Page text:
## Technology |

By Crystal Long
September 1, 2019 When using a query to update records, make the changes in steps that can be undone. To improve accuracy, verify data before it’s actually updated and devise a process to undo changes so you can run update queries again if necessary.

### TABLES

Figure 1 shows data for four tables. Imagine you are a teacher and need to calculate a final grade for each student in a class. The Studentz table has five records. It includes fields for an AutoNumber primary key called StudentID, student name, and two fields that will be calculated: Pct (which represents the student’s cumulative average for the class) and Grade (which represents the student’s final letter grade for the class). Normally it isn’t a good idea to store calculated fields, but these point-in-time values become part of a student record. The Workz table has an AutoNumber primary key called WorkID, and it contains a record for each test, quiz, homework, and assignment each student must complete and the points each item is worth.

The Gradez table is used to lookup a grade from a range, such as anything above 90% being equal to an A. The StudentWork table is a cross-reference for Studentz and Workz with Long Integer foreign keys StudentID and WorkID. It contains a field for Points earned.

### TOTALS QUERY

Create a query using the StudentWork table to add up the total points for each student. Here is the SQL:

SELECT StudentID

, Sum(Points) AS SumPoints

FROM StudentWork

GROUP BY StudentID;

Internally, the data type for Points is Currency because of its accuracy handling digits. That data type includes a currency indicator we don’t want, so set the Format property of the column to be Standard with one decimal place. Save the query as “qStudent_SumPoints.”

Create a new query using the qStudent_SumPoints query and Workz table as the data sources. Get StudentID and SumPoints from the qStudent_SumPoints query. Make a calculated field for the final percent using the expression [SumPoints]/Sum([PointsWork]), and group it by StudentID.

Now we have the logic needed to update the Pct for each student. But using this query won’t work in an Update query. Therefore, we must find another way to do it.

### SELECT QUERY WITH DSUM

What we can use in an Update query is a category of functions known as domain aggregate functions. All of the domain aggregate functions have the same syntax: DFunction(“Expression”, “Domain” [,“Criteria”]), where DFunction is the name of the specific function, like DSum or DCount; Expression is a field or formula; Domain is a table or query name; and Criteria, which is optional, indicates how to limit the records. In this case, we’ll get a sum of points for each StudentID. Use a Select query to get the logic right and view what is calculated:

SELECT StudentID

, DSum(“Points”, “StudentWork”, “StudentID=” & [StudentID])

/DSum(“PointsWork”, “Workz”) AS PctCalc

FROM Studentz;

Save this query as “qStudent_Pct_DSum.” It gives us the same values as the totals query we made but couldn’t use.

### UPDATE QUERY

Assuming you’re making these queries in Query Design, you can turn what you have into an Update query with this SQL:

UPDATE Studentz

SET Studentz.Pct =

DSum(“Points”, “StudentWork”, “StudentID=” & [StudentID])

/DSum(“PointsWork”, “Workz”);

Save this as “qUp_Student_1_Pct” and then run it. All five student records are updated. Two students will be shown to be failing because our query didn’t consider if all the work was turned in. One of the students is missing a homework assignment, and another hasn’t scheduled a make-up exam after missing the final. Neither of these students can have a grade yet.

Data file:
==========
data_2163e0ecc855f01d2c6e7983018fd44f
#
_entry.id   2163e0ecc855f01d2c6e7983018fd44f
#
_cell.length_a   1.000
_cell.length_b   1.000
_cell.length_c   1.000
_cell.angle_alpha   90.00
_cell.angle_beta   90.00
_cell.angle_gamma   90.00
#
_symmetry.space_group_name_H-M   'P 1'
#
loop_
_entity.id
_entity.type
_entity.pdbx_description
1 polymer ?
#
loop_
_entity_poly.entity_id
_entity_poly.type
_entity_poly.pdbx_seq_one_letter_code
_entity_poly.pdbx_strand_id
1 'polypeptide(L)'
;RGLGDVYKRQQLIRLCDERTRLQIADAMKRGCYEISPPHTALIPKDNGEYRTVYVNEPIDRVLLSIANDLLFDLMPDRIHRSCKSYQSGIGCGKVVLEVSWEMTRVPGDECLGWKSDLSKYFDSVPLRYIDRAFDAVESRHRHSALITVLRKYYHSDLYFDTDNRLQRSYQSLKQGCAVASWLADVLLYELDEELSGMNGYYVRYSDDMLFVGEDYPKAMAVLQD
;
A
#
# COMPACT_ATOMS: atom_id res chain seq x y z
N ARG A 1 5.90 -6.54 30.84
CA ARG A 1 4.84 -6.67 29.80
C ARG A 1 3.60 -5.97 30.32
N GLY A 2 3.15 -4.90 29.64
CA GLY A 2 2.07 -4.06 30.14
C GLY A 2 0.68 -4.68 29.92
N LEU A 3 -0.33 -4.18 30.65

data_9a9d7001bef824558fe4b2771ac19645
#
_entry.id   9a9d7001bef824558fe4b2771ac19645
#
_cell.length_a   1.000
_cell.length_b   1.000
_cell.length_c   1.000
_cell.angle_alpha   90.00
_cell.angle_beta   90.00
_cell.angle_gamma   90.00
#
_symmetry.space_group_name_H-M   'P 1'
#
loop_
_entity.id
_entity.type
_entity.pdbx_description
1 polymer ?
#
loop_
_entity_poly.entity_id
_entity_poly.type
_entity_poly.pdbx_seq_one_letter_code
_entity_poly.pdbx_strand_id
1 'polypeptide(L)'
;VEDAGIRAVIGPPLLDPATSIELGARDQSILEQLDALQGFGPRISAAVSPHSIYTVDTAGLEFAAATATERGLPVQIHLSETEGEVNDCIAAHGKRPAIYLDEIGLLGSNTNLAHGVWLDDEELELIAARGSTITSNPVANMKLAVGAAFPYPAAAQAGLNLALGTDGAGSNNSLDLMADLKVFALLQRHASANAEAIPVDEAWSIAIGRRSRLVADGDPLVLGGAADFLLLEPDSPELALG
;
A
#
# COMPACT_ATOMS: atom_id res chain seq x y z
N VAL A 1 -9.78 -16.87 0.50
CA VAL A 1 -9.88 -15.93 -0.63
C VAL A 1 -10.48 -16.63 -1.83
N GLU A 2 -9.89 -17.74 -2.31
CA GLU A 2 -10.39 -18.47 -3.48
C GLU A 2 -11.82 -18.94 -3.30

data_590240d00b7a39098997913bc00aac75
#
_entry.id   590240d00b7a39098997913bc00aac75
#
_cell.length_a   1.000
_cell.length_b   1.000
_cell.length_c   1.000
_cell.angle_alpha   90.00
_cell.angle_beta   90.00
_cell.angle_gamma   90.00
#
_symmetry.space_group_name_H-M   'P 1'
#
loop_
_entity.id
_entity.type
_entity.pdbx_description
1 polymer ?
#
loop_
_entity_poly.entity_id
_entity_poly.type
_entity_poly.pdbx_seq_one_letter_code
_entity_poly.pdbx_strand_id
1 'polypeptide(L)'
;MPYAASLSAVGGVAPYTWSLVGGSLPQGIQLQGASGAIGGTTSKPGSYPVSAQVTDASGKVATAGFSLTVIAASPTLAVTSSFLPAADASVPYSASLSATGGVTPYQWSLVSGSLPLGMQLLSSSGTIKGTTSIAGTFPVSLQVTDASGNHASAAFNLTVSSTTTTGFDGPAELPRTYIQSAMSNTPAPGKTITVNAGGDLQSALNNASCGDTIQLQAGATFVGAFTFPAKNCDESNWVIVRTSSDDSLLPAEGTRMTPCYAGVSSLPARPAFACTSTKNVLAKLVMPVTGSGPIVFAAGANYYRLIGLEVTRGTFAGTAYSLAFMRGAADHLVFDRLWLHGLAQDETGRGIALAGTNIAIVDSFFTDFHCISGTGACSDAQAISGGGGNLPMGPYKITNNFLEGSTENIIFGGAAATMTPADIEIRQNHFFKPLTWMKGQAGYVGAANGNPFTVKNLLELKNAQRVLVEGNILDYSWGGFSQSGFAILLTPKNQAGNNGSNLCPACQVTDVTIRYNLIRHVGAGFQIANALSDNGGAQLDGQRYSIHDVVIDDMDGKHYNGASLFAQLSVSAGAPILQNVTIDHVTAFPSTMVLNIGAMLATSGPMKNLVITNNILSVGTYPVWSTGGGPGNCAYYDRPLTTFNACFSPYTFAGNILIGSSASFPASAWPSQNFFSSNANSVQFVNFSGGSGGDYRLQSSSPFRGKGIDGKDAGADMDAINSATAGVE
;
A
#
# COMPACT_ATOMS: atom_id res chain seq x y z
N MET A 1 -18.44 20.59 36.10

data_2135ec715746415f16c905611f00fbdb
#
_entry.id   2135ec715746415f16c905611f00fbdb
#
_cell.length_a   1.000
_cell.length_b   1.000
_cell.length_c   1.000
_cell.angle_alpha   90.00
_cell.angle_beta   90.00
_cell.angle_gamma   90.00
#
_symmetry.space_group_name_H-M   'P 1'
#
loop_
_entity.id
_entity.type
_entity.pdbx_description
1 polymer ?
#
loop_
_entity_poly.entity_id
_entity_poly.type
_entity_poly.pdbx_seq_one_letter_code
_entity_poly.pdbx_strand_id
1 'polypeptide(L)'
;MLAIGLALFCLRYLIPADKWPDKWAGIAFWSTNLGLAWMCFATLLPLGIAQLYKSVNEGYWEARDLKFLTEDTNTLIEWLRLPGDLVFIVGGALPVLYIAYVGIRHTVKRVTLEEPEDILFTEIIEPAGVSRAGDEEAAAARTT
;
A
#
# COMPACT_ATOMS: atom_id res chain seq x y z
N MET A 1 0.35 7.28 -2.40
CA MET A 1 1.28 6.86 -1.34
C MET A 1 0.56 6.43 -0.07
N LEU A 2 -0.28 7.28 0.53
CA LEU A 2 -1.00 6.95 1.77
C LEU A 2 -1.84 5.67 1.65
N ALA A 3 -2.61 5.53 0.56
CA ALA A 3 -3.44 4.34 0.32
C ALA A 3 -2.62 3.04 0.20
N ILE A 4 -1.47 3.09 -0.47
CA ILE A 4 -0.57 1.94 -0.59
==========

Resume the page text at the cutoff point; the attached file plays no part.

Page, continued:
Before addressing the issue with our query, we need to undo the changes we just made to these records. Create an Update query to reset Pct to contain no value. Here’s the SQL:

UPDATE Studentz

SET Pct = Null;

Save the query as “qUp_Student_reset_grades,” and run it to clear previous calculated values.

### QUERY TO LIMIT RECORDS

Make a Select query to see students who have submitted the same number of works as the class requires:

SELECT StudentID

FROM Studentz

WHERE DCount(“*”, “StudentWork”, “StudentID=” & [StudentID] )

=DCount(“*”, “Workz”);

When viewing the data, you can see that only three of the five students have completed the course requirements. Save this as “qStudents_Done.”

### MODIFY UPDATE QUERY

Now let’s limit the qUp_Student_1_Pct Update query to the students who have completed the requirements by changing the SQL to:

UPDATE Studentz

INNER JOIN qStudents_Done

ON Studentz.StudentID = qStudents_Done.StudentID

SET Studentz.Pct = DSum

(“Points”, “StudentWork”, “StudentID=” & [Studentz].[StudentID])

/DSum(“PointsWork”, “Workz”);

When you run it, only three records will be updated.

### UPDATE ANOTHER FIELD

Now that we have a Pct for each student who has completed all the work for the class (and Null for those who haven’t), make an Update query that looks up a grade. Use the DLookup domain aggregate function to update Grade where the student’s Pct is greater than or equal to the low value for the grade range and less than the low value for the next range. Only records with something in the Pct field will be changed:

UPDATE Studentz

, “Lo <=” & [Pct] & ” And NextLo > ” & [Pct])

WHERE ( Studentz.Pct Is Not Null );

Save as “qUp_Student_2_Grade” and run it. Three records are updated with the final letter grade.

### SF SAYS

To undo updates, make a query to reset the changed fields to Null, then modify the logic used and run the Update queries again. Crystal Long teaches and develops with Microsoft Access, Excel, and Office and specializes in remote training. She connects and helps as your project is built. Visit www.MSAccessGurus.com for information. Share your perspective! Add your comments about the article below.